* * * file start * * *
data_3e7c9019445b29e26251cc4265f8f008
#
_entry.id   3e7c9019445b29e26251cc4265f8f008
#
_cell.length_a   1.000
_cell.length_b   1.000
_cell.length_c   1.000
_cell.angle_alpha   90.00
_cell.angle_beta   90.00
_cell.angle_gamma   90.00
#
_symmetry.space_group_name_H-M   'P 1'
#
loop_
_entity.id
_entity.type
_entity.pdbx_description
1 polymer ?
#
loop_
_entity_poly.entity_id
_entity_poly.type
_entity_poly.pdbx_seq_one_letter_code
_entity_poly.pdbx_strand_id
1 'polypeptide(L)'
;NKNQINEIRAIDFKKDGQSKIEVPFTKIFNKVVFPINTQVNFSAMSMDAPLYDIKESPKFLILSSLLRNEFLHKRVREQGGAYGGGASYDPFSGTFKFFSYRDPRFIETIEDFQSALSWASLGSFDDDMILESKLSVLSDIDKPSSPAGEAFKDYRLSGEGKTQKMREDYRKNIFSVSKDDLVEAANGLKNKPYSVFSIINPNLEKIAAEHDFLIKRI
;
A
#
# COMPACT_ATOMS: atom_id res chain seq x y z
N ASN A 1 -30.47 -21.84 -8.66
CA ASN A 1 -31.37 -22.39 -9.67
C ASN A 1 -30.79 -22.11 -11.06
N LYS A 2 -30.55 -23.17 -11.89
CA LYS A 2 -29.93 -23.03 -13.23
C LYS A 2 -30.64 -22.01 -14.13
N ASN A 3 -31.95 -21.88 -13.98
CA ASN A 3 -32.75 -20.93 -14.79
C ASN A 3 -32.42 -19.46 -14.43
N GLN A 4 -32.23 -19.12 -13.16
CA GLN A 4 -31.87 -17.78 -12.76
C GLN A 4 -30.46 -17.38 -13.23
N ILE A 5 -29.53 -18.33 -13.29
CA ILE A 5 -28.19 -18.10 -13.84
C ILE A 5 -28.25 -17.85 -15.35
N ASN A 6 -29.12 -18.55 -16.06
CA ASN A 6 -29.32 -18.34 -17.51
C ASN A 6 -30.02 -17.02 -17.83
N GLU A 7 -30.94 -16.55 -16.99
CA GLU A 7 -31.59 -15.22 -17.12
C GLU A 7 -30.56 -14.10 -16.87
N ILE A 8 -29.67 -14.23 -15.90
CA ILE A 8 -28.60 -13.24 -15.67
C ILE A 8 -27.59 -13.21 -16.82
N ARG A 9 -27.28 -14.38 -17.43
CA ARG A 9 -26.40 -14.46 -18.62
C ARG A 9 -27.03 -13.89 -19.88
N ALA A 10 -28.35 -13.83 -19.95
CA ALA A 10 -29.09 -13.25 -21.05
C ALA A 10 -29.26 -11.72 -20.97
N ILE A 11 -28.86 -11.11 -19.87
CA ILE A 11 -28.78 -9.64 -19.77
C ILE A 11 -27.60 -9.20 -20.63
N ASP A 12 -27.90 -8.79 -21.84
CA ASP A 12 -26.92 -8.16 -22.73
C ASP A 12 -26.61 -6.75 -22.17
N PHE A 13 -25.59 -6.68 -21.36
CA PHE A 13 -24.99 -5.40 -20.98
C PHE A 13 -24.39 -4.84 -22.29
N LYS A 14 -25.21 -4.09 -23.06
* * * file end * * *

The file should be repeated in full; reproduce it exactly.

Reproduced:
data_3e7c9019445b29e26251cc4265f8f008
#
_entry.id   3e7c9019445b29e26251cc4265f8f008
#
_cell.length_a   1.000
_cell.length_b   1.000
_cell.length_c   1.000
_cell.angle_alpha   90.00
_cell.angle_beta   90.00
_cell.angle_gamma   90.00
#
_symmetry.space_group_name_H-M   'P 1'
#
loop_
_entity.id
_entity.type
_entity.pdbx_description
1 polymer ?
#
loop_
_entity_poly.entity_id
_entity_poly.type
_entity_poly.pdbx_seq_one_letter_code
_entity_poly.pdbx_strand_id
1 'polypeptide(L)'
;NKNQINEIRAIDFKKDGQSKIEVPFTKIFNKVVFPINTQVNFSAMSMDAPLYDIKESPKFLILSSLLRNEFLHKRVREQGGAYGGGASYDPFSGTFKFFSYRDPRFIETIEDFQSALSWASLGSFDDDMILESKLSVLSDIDKPSSPAGEAFKDYRLSGEGKTQKMREDYRKNIFSVSKDDLVEAANGLKNKPYSVFSIINPNLEKIAAEHDFLIKRI
;
A
#
# COMPACT_ATOMS: atom_id res chain seq x y z
N ASN A 1 -30.47 -21.84 -8.66
CA ASN A 1 -31.37 -22.39 -9.67
C ASN A 1 -30.79 -22.11 -11.06
N LYS A 2 -30.55 -23.17 -11.89
CA LYS A 2 -29.93 -23.03 -13.23
C LYS A 2 -30.64 -22.01 -14.13
N ASN A 3 -31.95 -21.88 -13.98
CA ASN A 3 -32.75 -20.93 -14.79
C ASN A 3 -32.42 -19.46 -14.43
N GLN A 4 -32.23 -19.12 -13.16
CA GLN A 4 -31.87 -17.78 -12.76
C GLN A 4 -30.46 -17.38 -13.23
N ILE A 5 -29.53 -18.33 -13.29
CA ILE A 5 -28.19 -18.10 -13.84
C ILE A 5 -28.25 -17.85 -15.35
N ASN A 6 -29.12 -18.55 -16.06
CA ASN A 6 -29.32 -18.34 -17.51
C ASN A 6 -30.02 -17.02 -17.83
N GLU A 7 -30.94 -16.55 -16.99
CA GLU A 7 -31.59 -15.22 -17.12
C GLU A 7 -30.56 -14.10 -16.87
N ILE A 8 -29.67 -14.23 -15.90
CA ILE A 8 -28.60 -13.24 -15.67
C ILE A 8 -27.59 -13.21 -16.82
N ARG A 9 -27.28 -14.38 -17.43
CA ARG A 9 -26.40 -14.46 -18.62
C ARG A 9 -27.03 -13.89 -19.88
N ALA A 10 -28.35 -13.83 -19.95
CA ALA A 10 -29.09 -13.25 -21.05
C ALA A 10 -29.26 -11.72 -20.97
N ILE A 11 -28.86 -11.11 -19.87
CA ILE A 11 -28.78 -9.64 -19.77
C ILE A 11 -27.60 -9.20 -20.63
N ASP A 12 -27.90 -8.79 -21.84
CA ASP A 12 -26.92 -8.16 -22.73
C ASP A 12 -26.61 -6.75 -22.17
N PHE A 13 -25.59 -6.68 -21.36
CA PHE A 13 -24.99 -5.40 -20.98
C PHE A 13 -24.39 -4.84 -22.29
N LYS A 14 -25.21 -4.09 -23.06